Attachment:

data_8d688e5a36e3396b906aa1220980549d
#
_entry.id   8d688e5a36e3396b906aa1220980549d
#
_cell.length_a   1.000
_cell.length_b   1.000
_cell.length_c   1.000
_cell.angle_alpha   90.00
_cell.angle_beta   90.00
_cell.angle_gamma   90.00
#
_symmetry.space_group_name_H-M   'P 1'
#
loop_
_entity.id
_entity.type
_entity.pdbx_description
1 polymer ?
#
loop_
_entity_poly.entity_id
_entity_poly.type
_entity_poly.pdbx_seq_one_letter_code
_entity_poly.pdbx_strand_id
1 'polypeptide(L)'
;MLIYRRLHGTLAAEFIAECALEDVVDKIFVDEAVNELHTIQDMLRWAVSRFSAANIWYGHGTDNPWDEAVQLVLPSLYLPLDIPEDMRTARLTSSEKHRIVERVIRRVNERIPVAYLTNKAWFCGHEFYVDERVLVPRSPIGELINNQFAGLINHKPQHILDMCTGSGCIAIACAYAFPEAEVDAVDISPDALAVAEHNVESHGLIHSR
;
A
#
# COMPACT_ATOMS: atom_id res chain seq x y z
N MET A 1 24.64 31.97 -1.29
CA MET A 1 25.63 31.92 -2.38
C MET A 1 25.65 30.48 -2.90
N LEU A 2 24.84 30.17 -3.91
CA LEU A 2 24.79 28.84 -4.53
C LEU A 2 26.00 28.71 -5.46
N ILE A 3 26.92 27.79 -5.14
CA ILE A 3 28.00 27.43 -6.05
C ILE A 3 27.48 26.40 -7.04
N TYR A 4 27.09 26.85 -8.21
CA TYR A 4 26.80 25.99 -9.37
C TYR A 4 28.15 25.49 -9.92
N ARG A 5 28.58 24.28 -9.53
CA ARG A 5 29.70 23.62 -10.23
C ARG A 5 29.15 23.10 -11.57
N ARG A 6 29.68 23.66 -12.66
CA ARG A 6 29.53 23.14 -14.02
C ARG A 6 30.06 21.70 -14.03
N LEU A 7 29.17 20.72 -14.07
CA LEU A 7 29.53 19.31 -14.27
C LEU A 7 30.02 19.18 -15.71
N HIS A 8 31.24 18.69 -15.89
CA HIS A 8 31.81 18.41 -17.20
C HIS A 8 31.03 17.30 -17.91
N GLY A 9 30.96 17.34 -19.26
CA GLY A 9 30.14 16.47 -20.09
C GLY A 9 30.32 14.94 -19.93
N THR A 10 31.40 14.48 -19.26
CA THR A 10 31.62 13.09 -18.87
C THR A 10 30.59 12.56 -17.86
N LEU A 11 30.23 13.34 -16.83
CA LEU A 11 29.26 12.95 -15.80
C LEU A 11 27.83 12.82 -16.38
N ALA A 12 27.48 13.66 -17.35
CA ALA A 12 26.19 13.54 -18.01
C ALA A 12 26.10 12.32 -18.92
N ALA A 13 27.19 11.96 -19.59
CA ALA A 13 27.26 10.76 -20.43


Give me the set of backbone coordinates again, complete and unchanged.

data_8d688e5a36e3396b906aa1220980549d
#
_entry.id   8d688e5a36e3396b906aa1220980549d
#
_cell.length_a   1.000
_cell.length_b   1.000
_cell.length_c   1.000
_cell.angle_alpha   90.00
_cell.angle_beta   90.00
_cell.angle_gamma   90.00
#
_symmetry.space_group_name_H-M   'P 1'
#
loop_
_entity.id
_entity.type
_entity.pdbx_description
1 polymer ?
#
loop_
_entity_poly.entity_id
_entity_poly.type
_entity_poly.pdbx_seq_one_letter_code
_entity_poly.pdbx_strand_id
1 'polypeptide(L)'
;MLIYRRLHGTLAAEFIAECALEDVVDKIFVDEAVNELHTIQDMLRWAVSRFSAANIWYGHGTDNPWDEAVQLVLPSLYLPLDIPEDMRTARLTSSEKHRIVERVIRRVNERIPVAYLTNKAWFCGHEFYVDERVLVPRSPIGELINNQFAGLINHKPQHILDMCTGSGCIAIACAYAFPEAEVDAVDISPDALAVAEHNVESHGLIHSR
;
A
#
# COMPACT_ATOMS: atom_id res chain seq x y z
N MET A 1 24.64 31.97 -1.29
CA MET A 1 25.63 31.92 -2.38
C MET A 1 25.65 30.48 -2.90
N LEU A 2 24.84 30.17 -3.91
CA LEU A 2 24.79 28.84 -4.53
C LEU A 2 26.00 28.71 -5.46
N ILE A 3 26.92 27.79 -5.14
CA ILE A 3 28.00 27.43 -6.05
C ILE A 3 27.48 26.40 -7.04
N TYR A 4 27.09 26.85 -8.21
CA TYR A 4 26.80 25.99 -9.37
C TYR A 4 28.15 25.49 -9.92
N ARG A 5 28.58 24.28 -9.53
CA ARG A 5 29.70 23.62 -10.23
C ARG A 5 29.15 23.10 -11.57
N ARG A 6 29.68 23.66 -12.66
CA ARG A 6 29.53 23.14 -14.02
C ARG A 6 30.06 21.70 -14.03
N LEU A 7 29.17 20.72 -14.07
CA LEU A 7 29.53 19.31 -14.27
C LEU A 7 30.02 19.18 -15.71
N HIS A 8 31.24 18.69 -15.89
CA HIS A 8 31.81 18.41 -17.20
C HIS A 8 31.03 17.30 -17.91
N GLY A 9 30.96 17.34 -19.26
CA GLY A 9 30.14 16.47 -20.09
C GLY A 9 30.32 14.94 -19.93
N THR A 10 31.40 14.48 -19.26
CA THR A 10 31.62 13.09 -18.87
C THR A 10 30.59 12.56 -17.86
N LEU A 11 30.23 13.34 -16.83
CA LEU A 11 29.26 12.95 -15.80
C LEU A 11 27.83 12.82 -16.38
N ALA A 12 27.48 13.66 -17.35
CA ALA A 12 26.19 13.54 -18.01
C ALA A 12 26.10 12.32 -18.92
N ALA A 13 27.19 11.96 -19.59
CA ALA A 13 27.26 10.76 -20.43